Above: Admiralty Islands operational area, February 29 to May 18, 1944. By July 1943, the advisory U.S. Joint Chiefs of Staff began con­sidering the possi­bility of neu­tralizing and by­passing the Japa­nese strong­hold of Rabaul west of New Guinea on the island of New Britain (middle of map). Rabaul blocked any Allied advance up the northern coast of New Guinea toward Japa­nese-occupied Philip­pines. The U.S. Navy, how­ever, still needed a for­ward fleet base if the con­quest of Rabaul was ruled out. The Admiralty Islands, today the smallest and least-populous province of Papua New Guinea, could serve this pur­pose, as they con­tained flat areas for air­strips, space for mili­tary instal­la­tions, and See­adler Harbor, a perfect fleet anchorage with major facili­ties that was as fine as Rabaul’s harbor. On August 6, 1943, the Joint Chiefs adopted a plan that called for the neutrali­zation rather than the cap­ture of Rabaul, and penciled in a target date of mid-1944 for an invasion of the Admiralty Islands (Operation Brewer).

MacArthur/Kinkaid during Admiralty Island bombardmentU.S. Army 1st Cavalry landing, Los Negros, February 29, 1944

Left: U.S. Vice Admiral Thomas C. Kinkaid, SWPA’s top naval com­mander (left); Gen. Douglas Mac­Arthur (center); and Mac­Arthur’s acting aid, Col. Lloyd “Larry” Lehrbas, on the flag bridge of the light cruiser USS Phoenix during the pre-invasion bom­bard­ment of Los Negros Island, off the east end of Manus Island, Feb­ruary 28, 1944. The previous day six scouts had gone ashore near the chosen landing site close to Momote Airfield and reported that the wooded area between Momote and the coast was “lousy with Japs.” The scouts’ report was written off as hyperbole.

Right: In the opening stages of the Admiralty Cam­paign, 1,000 men of the U.S. Army’s 1st Cavalry Divi­sion landed at Hyane Harbor on Los Negros, Feb­ruary 29, 1944. The small, remote landing site led directly to Momote Air­field, one of two air­strips on the Admiral­ties that the Japa­nese used as staging points for traffic between Rabaul and New Guinea. (The other air­field was Loren­gau on Manus Island.) Momote Air­field was seized that after­noon. The U.S. landing force, small enough to be quickly evacu­ated if necessary, held its own (two dead, three wounded) and opened the way for rein­forcing ele­ments, including 428 Sea­bees from the Fortieth Naval Con­struc­tion Bat­tal­ion, to land on March 2 under the pro­tec­tion of B‑25 Mitchell medium bombers and P‑40 Curtiss Warhawk fighter planes from the U.S. Fifth Air Force.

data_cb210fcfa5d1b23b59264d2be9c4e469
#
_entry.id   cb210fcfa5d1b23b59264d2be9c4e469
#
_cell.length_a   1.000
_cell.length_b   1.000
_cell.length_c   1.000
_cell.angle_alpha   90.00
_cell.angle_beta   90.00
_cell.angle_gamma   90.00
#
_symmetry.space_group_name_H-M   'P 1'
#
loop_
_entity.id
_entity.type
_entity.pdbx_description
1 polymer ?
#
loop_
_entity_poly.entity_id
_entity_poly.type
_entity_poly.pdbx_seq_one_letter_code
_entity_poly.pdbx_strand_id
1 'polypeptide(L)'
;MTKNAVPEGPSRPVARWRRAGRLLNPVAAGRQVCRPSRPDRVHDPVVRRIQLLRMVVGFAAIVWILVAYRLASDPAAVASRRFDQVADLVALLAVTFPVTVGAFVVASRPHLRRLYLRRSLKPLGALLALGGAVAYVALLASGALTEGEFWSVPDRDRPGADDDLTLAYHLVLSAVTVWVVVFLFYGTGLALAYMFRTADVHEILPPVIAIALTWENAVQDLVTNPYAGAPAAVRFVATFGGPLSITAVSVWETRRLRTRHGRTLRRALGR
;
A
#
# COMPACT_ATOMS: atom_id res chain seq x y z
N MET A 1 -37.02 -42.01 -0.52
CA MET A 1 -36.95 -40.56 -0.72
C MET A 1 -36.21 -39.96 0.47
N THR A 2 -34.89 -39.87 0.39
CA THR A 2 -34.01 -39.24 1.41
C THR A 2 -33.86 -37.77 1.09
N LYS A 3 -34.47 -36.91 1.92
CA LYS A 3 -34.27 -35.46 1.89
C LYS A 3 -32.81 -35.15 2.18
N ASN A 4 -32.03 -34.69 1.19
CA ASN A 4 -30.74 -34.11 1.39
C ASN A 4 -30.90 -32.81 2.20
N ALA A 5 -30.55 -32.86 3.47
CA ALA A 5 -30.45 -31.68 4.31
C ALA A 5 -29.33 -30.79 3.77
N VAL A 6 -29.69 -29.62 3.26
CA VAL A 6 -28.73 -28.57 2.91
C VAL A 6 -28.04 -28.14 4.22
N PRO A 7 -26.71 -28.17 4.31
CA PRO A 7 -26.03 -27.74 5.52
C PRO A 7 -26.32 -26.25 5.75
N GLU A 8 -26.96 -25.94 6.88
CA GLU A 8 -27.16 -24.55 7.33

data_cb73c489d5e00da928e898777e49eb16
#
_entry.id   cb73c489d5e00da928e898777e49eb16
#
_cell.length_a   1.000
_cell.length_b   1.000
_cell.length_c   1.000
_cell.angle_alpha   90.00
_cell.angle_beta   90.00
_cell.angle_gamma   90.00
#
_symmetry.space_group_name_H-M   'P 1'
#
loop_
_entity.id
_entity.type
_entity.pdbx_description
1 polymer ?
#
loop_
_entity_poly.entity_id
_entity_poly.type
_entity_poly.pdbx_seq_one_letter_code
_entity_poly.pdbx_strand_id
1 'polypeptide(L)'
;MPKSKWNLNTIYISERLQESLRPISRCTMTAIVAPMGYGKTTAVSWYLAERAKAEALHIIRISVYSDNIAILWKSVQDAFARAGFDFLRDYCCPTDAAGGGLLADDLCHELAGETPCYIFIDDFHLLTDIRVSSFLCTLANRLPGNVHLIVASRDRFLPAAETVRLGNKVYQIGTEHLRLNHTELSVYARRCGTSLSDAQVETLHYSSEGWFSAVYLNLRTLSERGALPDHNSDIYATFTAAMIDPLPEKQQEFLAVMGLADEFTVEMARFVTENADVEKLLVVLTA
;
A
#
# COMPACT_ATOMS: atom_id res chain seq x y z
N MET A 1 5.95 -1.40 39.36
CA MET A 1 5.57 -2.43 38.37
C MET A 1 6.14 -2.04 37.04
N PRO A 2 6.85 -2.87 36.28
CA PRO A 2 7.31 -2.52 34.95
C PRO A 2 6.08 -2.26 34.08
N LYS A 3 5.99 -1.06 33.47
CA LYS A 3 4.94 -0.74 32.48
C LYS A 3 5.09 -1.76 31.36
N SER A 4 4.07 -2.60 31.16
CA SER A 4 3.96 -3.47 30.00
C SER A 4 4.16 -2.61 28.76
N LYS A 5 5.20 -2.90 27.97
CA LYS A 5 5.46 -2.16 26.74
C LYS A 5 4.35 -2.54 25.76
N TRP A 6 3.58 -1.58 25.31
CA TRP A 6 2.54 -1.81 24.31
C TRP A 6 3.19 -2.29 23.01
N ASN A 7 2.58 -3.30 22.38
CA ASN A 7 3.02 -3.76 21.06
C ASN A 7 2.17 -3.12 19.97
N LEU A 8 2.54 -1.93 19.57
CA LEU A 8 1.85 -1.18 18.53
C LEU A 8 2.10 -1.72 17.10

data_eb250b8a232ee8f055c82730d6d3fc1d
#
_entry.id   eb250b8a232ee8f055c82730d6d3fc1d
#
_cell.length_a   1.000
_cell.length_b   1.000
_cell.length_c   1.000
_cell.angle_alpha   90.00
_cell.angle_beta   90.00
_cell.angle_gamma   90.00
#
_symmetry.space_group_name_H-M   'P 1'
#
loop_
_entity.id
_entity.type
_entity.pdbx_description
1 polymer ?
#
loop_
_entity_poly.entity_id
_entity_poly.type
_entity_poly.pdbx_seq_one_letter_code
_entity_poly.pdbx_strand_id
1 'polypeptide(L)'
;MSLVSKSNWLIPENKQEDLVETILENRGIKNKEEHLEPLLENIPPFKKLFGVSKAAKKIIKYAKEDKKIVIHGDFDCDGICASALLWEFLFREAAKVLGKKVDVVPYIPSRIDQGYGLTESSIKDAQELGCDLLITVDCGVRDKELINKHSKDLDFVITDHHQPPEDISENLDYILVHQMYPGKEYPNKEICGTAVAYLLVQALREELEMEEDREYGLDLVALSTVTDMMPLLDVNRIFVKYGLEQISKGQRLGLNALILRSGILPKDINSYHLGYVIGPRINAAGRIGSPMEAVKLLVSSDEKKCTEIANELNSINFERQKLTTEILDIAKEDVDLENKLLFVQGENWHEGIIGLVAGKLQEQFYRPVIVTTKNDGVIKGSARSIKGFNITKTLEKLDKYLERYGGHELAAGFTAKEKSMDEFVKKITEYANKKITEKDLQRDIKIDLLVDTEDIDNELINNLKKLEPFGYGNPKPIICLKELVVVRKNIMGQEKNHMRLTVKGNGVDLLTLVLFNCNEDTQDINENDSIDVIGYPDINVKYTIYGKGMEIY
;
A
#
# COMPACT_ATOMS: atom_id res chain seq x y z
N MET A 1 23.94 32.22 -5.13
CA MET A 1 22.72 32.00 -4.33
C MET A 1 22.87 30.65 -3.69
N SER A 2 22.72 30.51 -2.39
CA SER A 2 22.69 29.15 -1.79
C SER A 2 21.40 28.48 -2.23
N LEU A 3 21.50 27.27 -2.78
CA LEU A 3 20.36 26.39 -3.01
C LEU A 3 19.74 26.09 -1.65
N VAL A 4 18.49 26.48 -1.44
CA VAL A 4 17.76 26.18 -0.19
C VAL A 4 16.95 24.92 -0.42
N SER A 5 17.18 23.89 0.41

MacArthur decorating the first soldier on Los Negros, February 29, 1944MacArthur inspecting bombardment results, Los Negros, February 29, 1944

Left: Admiralty Islands, February 29, 1944. At 4 p.m. Mac­Arthur, wearing his trade­mark battered officer’s cap encrusted with gold braid, no helmet, went ashore in a torren­tial down­pour and, obli­vious of enemy snipers, awarded a few decora­tions to his soldiers. During the awards cere­mony MacArthur spotted two dead Japa­nese out of 66 corpses later counted. “That’s the way I like to see them,” he said, delighting the men around him who had no idea that the day was Mac­Arthur’s first close encounter with the Japa­nese enemy. Mac­Arthur is shown here decorating the first man ashore, 2nd Lt. Marvin Henshaw, with the Distinguished Service Cross.

Right: MacArthur and Lehrbas inspect the results of the heavy naval bom­bard­ment on Los Negros, Feb­ruary 29, 1944. On his beach­head walk­about Mac­Arthur made the decision to con­vert the initial recon­nais­sance-in-force landing into a full-scale inva­sion of the Admiralty Islands. (Mac­Arthur would “patent” these stage-managed walk­abouts with a few of his staff and war corres­pon­dents in tow at or near the front­lines—some­times within an hour of the first assault wave to hit the beaches—and use the publicity they generated to great personal and self-serving effect back home.)

Contemporary Newsreels From 1944, Includes U.S. Attack on Japanese-Held Admiralty Islands